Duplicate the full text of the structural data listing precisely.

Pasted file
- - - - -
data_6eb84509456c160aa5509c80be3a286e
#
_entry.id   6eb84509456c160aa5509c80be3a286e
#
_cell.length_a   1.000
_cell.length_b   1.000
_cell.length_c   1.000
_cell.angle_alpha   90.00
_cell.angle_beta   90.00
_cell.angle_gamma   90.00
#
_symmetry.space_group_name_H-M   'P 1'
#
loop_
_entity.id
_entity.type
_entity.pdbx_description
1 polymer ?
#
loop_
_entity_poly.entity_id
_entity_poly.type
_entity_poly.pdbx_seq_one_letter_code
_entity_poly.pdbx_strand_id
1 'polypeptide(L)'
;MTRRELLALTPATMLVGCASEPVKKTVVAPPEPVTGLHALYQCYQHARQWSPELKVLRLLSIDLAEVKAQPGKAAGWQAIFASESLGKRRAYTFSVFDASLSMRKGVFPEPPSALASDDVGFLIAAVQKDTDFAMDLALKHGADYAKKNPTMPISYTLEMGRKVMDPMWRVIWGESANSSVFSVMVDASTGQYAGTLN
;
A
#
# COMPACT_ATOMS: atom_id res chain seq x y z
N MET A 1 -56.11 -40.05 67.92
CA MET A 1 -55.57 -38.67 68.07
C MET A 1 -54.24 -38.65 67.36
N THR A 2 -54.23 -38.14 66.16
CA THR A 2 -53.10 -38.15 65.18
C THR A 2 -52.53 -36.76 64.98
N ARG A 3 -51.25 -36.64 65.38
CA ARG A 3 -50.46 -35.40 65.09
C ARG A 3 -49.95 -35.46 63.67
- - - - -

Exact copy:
data_6eb84509456c160aa5509c80be3a286e
#
_entry.id   6eb84509456c160aa5509c80be3a286e
#
_cell.length_a   1.000
_cell.length_b   1.000
_cell.length_c   1.000
_cell.angle_alpha   90.00
_cell.angle_beta   90.00
_cell.angle_gamma   90.00
#
_symmetry.space_group_name_H-M   'P 1'
#
loop_
_entity.id
_entity.type
_entity.pdbx_description
1 polymer ?
#
loop_
_entity_poly.entity_id
_entity_poly.type
_entity_poly.pdbx_seq_one_letter_code
_entity_poly.pdbx_strand_id
1 'polypeptide(L)'
;MTRRELLALTPATMLVGCASEPVKKTVVAPPEPVTGLHALYQCYQHARQWSPELKVLRLLSIDLAEVKAQPGKAAGWQAIFASESLGKRRAYTFSVFDASLSMRKGVFPEPPSALASDDVGFLIAAVQKDTDFAMDLALKHGADYAKKNPTMPISYTLEMGRKVMDPMWRVIWGESANSSVFSVMVDASTGQYAGTLN
;
A
#
# COMPACT_ATOMS: atom_id res chain seq x y z
N MET A 1 -56.11 -40.05 67.92
CA MET A 1 -55.57 -38.67 68.07
C MET A 1 -54.24 -38.65 67.36
N THR A 2 -54.23 -38.14 66.16
CA THR A 2 -53.10 -38.15 65.18
C THR A 2 -52.53 -36.76 64.98
N ARG A 3 -51.25 -36.64 65.38
CA ARG A 3 -50.46 -35.40 65.09
C ARG A 3 -49.95 -35.46 63.67